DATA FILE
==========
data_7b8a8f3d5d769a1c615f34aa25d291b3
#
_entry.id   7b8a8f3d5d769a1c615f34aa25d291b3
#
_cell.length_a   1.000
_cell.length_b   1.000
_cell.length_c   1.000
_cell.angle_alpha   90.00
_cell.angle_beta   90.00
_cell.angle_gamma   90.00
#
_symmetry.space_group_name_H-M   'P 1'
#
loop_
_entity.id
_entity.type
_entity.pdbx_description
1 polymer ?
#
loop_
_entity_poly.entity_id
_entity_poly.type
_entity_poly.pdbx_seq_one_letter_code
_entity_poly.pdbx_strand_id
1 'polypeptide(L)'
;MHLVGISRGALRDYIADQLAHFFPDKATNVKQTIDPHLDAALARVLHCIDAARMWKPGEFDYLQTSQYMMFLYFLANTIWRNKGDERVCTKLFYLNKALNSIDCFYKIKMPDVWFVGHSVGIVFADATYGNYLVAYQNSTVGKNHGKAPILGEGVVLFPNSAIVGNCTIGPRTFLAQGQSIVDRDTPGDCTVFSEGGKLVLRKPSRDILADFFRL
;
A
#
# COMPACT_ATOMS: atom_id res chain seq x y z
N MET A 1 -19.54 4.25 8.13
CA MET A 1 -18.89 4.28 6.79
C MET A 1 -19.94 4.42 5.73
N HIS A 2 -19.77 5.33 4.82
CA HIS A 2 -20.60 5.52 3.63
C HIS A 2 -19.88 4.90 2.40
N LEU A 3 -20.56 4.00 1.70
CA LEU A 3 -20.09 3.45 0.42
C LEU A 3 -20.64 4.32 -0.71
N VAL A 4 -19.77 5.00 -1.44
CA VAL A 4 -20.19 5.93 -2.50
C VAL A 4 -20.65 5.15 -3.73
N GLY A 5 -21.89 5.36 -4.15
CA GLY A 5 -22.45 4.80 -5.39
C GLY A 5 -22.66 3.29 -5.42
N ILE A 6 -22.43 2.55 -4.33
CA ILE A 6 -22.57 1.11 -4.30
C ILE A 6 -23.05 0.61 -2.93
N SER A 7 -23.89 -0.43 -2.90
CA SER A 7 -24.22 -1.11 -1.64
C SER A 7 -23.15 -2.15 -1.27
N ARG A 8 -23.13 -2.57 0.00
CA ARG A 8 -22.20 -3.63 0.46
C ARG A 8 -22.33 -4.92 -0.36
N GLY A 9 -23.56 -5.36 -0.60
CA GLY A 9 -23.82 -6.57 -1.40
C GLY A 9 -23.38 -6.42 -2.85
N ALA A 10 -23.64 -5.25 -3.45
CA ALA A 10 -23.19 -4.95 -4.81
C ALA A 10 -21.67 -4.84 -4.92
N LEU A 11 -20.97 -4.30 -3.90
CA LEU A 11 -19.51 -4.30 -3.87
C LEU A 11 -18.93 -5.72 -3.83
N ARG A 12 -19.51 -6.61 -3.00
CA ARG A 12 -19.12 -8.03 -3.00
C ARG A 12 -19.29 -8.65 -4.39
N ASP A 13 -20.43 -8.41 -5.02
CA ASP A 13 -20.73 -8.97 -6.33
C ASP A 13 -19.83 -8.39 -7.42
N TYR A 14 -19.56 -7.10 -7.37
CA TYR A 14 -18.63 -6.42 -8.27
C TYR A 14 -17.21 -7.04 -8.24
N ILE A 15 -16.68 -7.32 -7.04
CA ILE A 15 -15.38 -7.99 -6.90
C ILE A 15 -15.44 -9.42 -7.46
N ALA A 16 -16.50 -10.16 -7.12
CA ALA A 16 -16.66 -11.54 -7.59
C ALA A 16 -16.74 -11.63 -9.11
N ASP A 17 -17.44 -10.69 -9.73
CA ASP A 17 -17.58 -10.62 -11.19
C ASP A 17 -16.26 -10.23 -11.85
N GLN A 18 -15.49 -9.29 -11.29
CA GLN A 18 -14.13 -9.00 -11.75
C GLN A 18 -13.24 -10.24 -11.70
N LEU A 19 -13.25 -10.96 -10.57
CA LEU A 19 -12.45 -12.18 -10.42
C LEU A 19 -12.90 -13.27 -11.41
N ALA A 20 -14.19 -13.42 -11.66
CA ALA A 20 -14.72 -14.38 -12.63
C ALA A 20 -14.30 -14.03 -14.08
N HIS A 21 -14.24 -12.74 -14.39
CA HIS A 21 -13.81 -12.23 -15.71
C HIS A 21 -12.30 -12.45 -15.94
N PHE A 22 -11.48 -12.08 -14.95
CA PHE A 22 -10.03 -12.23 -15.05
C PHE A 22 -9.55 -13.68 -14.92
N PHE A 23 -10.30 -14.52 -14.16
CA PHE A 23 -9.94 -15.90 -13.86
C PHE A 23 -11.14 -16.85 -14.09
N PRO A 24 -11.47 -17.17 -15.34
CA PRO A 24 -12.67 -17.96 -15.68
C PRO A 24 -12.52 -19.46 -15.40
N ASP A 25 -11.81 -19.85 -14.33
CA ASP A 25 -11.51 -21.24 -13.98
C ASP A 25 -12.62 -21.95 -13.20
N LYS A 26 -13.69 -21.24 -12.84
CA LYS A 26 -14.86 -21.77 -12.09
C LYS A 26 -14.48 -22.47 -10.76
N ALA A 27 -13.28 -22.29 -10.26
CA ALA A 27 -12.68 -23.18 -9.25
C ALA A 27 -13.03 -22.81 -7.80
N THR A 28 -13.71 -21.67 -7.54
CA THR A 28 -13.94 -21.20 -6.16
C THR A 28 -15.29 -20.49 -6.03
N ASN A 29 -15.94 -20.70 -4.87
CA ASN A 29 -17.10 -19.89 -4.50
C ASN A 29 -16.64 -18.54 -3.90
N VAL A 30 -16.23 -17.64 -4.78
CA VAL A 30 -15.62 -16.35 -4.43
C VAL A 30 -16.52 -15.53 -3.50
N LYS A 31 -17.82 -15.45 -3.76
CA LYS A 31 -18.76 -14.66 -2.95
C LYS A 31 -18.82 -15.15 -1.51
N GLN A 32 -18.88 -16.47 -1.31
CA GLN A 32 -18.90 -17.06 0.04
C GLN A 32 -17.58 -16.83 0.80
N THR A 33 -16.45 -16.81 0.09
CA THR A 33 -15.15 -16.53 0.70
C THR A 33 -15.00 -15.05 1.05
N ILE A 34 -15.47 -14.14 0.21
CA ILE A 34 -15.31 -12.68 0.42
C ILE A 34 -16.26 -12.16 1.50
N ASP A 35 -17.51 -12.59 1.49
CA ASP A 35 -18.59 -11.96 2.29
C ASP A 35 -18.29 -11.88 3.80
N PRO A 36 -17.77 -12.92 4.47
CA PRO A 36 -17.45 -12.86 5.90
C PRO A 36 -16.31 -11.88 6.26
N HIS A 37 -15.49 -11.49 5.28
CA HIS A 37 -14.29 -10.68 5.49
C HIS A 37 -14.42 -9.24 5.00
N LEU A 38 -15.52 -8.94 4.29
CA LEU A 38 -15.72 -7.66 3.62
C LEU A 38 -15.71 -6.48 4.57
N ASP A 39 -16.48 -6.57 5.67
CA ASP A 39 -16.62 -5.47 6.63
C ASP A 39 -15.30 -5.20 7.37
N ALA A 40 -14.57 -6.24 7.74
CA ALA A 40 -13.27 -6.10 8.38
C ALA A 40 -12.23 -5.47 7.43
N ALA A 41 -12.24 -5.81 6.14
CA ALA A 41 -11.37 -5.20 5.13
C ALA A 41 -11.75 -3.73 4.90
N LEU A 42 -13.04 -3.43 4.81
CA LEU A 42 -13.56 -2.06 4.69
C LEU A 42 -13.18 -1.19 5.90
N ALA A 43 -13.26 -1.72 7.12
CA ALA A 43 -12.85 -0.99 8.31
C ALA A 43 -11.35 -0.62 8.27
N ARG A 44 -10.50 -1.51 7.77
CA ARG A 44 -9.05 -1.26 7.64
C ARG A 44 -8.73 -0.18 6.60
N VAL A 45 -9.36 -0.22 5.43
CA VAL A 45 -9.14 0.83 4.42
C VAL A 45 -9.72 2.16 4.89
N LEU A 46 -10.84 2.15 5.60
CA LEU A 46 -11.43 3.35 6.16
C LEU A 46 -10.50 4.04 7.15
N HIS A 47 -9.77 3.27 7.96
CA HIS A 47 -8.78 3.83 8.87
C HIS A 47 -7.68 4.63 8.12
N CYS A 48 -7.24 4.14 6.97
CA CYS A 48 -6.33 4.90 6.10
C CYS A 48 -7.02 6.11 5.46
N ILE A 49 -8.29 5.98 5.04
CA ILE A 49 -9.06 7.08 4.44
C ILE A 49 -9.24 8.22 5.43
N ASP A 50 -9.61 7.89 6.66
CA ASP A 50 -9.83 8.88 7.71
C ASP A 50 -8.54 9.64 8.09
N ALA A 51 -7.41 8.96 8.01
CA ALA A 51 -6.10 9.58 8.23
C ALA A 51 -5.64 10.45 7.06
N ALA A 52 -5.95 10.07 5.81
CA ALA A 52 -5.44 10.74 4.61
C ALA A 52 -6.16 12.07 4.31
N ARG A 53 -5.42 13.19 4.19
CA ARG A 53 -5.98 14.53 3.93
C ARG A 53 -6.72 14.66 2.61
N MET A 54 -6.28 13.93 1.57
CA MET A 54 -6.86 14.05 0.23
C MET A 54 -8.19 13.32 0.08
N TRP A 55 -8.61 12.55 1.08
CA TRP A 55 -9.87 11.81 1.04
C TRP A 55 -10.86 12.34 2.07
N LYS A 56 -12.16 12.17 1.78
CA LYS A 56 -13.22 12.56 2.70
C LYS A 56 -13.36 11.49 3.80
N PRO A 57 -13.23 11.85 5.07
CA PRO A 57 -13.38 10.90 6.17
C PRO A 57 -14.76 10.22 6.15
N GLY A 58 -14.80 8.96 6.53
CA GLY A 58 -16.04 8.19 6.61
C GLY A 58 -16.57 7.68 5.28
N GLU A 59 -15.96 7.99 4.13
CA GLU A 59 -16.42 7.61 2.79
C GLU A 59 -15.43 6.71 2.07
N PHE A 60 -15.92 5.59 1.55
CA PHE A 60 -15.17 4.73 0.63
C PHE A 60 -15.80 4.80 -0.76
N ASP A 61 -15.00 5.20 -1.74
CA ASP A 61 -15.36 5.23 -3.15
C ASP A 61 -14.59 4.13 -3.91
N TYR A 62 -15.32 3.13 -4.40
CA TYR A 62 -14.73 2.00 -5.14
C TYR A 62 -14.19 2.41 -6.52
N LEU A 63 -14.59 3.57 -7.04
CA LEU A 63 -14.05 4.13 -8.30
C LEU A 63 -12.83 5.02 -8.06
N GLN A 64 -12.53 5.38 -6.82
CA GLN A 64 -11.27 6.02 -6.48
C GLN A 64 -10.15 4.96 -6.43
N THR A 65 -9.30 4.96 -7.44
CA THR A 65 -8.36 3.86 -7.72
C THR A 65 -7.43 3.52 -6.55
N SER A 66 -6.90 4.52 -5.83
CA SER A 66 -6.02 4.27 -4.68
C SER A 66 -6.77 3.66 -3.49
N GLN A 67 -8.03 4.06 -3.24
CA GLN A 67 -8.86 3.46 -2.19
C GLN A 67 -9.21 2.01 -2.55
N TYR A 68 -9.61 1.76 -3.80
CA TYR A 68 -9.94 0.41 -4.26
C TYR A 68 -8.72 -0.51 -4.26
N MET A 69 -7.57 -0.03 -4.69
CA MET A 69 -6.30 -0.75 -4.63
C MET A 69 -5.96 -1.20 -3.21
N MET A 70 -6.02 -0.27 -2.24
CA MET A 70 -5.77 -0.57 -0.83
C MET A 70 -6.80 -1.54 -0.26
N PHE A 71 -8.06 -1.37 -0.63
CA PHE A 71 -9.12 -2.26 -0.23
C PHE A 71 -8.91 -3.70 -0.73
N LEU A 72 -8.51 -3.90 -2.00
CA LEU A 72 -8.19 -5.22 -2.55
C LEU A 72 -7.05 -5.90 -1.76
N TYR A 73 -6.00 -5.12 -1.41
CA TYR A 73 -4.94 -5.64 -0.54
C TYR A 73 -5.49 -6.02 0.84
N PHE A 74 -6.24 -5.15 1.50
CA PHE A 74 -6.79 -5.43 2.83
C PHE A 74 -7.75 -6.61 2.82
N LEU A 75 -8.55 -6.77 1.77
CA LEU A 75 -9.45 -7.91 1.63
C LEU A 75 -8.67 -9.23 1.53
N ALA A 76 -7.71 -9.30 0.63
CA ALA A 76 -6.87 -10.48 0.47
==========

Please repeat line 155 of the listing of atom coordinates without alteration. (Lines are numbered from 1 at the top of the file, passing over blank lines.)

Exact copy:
CA LEU A 42 -13.56 -2.06 4.69